Starting Your Plan
So, you’ve decided to write a business plan and you’re ready to get started. Congratulations! You’ve just greatly increased the chances that your business venture will succeed. But before you start drafting your plan, you need to plan your draft.
Probably the most important reason for a business plan is so that you can hold yourself accountable for the proposals and projections that is contains. When you own your own business, motivation is one of the key factors that determines success or failure. Having a set time-line for when things need to get done will keep yourself on track.
You will also learn that business plans can be complicated. As you draft your plan, you will be making key decisions on serious matters such as what strategy you’ll use to achieve your goals, along with less serious ones such as what font you’ll use for marketing material. Thinking about these issues in advance and putting them in writing is key to using your time in the future on making your business successful as opposed to thinking about how to run your business.
Your business plan will help reduce time-wasting and provide accountability for you and your staff. To start planning your plan, you’ll first need to set your business goals. Part of that will be assessing the current market of the business type you began to start. This will deduce what the chances are that you’ll achieve your goals. Finally, you need to take a look at the most common elements of a business plan in order to get an idea of which elements you want to include in your own plan.
Determine Your Goals
Turn off the TV, radio, or anything else that is distracting. Close your eyes and imagine that you are five years in the future. Where do you see yourself? Where do you see your business? Where do you want to be? You need to answer this question in order to determine what your future goals are. This is extremely important to crafting a successful business plan. Without knowing where you want to be, it’s not really possible to construct a business plan at all.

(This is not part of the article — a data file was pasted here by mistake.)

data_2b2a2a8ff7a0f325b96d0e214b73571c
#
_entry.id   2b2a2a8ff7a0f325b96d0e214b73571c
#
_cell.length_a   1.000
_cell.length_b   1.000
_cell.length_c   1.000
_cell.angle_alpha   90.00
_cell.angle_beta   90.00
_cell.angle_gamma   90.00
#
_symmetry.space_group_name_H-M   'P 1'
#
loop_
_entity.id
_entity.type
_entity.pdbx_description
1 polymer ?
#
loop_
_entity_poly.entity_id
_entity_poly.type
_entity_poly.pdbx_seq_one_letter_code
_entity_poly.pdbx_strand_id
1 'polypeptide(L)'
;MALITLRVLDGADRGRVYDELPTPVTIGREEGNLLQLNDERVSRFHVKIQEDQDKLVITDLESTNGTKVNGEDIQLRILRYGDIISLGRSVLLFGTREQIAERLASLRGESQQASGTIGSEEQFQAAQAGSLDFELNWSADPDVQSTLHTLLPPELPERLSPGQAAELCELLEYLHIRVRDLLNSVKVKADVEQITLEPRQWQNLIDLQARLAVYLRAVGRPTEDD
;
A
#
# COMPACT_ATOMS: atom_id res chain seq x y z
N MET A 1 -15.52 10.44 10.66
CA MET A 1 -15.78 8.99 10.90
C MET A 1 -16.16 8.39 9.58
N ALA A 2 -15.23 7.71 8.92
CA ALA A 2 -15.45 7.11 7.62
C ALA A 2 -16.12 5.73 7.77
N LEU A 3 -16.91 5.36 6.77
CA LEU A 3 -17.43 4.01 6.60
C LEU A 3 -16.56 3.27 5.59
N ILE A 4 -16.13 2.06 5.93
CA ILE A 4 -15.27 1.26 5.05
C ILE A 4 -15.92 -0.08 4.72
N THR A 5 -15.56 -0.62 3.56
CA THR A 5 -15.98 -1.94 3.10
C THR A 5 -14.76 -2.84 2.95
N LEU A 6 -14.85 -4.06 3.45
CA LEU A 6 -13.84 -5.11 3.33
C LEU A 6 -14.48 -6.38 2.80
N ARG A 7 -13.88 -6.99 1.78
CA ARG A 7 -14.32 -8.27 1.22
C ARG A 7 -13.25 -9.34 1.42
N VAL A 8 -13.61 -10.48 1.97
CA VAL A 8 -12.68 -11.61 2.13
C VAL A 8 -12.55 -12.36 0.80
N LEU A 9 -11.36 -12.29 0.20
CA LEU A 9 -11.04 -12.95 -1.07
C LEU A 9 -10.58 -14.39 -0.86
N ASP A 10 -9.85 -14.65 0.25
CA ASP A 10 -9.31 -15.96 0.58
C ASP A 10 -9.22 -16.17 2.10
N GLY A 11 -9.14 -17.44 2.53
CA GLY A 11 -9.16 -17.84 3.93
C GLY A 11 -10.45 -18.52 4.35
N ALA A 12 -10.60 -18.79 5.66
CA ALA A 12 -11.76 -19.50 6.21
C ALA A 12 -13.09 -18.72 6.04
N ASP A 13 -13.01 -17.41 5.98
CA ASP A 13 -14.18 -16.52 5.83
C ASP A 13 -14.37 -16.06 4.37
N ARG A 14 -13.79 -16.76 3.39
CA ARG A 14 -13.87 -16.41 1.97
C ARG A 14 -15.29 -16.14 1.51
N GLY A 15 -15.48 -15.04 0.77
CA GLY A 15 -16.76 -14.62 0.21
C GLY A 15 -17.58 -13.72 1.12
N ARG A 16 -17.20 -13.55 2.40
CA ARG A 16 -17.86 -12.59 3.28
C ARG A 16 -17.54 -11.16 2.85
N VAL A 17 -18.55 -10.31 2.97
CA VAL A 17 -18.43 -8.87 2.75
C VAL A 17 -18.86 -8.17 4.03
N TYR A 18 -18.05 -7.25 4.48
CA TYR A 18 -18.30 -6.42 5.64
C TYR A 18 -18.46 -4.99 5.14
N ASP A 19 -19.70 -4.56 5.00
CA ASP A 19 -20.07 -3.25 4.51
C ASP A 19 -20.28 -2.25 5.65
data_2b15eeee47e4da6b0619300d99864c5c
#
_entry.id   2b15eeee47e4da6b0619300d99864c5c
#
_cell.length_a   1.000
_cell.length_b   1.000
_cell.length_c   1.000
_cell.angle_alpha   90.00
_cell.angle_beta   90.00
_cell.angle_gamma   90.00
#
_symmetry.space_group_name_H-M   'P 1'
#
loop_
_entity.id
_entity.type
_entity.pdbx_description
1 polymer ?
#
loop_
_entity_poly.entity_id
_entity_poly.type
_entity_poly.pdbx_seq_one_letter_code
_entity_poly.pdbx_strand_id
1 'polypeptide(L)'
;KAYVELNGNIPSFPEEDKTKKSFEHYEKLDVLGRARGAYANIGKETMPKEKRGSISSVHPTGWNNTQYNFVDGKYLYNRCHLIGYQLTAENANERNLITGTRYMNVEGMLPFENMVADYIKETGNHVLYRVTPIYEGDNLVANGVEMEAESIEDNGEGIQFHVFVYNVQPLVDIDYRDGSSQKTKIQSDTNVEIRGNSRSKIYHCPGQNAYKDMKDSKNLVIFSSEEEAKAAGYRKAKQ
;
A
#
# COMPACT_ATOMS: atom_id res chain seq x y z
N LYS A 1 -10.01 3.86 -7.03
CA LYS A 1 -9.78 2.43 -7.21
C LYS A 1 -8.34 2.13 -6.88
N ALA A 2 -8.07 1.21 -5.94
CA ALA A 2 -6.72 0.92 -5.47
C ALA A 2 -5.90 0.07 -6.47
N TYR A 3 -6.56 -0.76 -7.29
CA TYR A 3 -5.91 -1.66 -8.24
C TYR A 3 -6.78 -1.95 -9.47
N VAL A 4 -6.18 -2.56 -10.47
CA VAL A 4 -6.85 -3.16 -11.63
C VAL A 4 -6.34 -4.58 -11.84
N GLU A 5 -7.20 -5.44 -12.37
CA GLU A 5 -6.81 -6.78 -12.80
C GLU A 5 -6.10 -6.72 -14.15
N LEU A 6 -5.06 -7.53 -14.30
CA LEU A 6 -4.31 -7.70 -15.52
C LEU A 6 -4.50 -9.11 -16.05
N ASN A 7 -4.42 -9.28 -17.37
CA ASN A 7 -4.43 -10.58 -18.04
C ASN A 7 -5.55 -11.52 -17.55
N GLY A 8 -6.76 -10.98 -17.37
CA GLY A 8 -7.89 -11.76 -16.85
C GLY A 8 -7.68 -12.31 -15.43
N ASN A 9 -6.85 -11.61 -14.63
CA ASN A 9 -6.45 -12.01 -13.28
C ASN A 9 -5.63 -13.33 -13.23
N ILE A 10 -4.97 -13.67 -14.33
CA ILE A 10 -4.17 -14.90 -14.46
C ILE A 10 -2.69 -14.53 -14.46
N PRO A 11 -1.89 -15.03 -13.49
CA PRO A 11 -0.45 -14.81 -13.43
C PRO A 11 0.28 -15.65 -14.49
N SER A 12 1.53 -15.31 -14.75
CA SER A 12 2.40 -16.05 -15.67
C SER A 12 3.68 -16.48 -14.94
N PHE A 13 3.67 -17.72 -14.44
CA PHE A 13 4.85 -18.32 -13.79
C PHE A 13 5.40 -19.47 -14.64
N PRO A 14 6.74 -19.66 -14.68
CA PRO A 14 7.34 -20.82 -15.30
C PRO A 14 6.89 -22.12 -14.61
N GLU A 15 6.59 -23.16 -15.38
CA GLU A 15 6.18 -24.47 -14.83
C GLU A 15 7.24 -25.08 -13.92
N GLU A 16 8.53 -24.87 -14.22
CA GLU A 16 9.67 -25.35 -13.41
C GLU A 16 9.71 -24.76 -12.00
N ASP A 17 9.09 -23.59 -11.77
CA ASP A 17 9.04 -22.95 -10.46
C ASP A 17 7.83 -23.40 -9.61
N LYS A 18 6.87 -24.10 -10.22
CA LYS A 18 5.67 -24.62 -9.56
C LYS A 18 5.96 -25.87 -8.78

Try writing a business goal. It doesn’t have to be formal, just get it on paper. Describe everything you wish to accomplish in five years. Describe where you see your business and how it all came about.
As you read what you’ve written, you may realize that you really don’t want a large, fast-growing enterprise but would be content with a stable small business. Even if you don’t learn anything new, getting your goals down is huge in determining how you will plan your business.
If you are having difficulty deciding what your goals are, here are some questions to ask yourself:
- How determined am I am for success?
- Am I willing to invest my own money?
- Am I willing to work long hours for no pay?
- Am I willing to sacrifice personal time and my lifestyle?
- What do I risk if this fails?
- If my business is successful, how many employees will I have?
- What will be my annual income each year?
- What is my businesses niche?
- What will my market share be in five years?
- Will my company remain privately owned or will it eventually be sold or go public?
- How comfortable am I being a manager? Can I hire, lead, and fire people?
- Who is my target market?
- Is my business dealing with customers on a local, national, or global level?
- What type of tasks do I need help with?
- What type of tasks do I need to start hiring for and when?
- Will I be a hands-on manager or will I delegate a large portion of my tasks?
It doesn’t always take a lot of money to make money, but it does take some. That is definitely true if your projected growth is very rapid.
Many entrepreneurs think that sales growth will take care of everything however, this is rarely the case. Suppliers are almost always the first person you pay before your customers pay you. This is a large reason as to why a lot of businesses require financing from banks or investors in order to initially grow. These type of businesses literally grow faster than they can afford.
Start by asking yourself what kinds of financing you’re likely to need. It’s easy to take this lightly when you are short of cash but each kind of financing is different and careful consideration when you’re planning your business plan. These distinctions take three primary forms: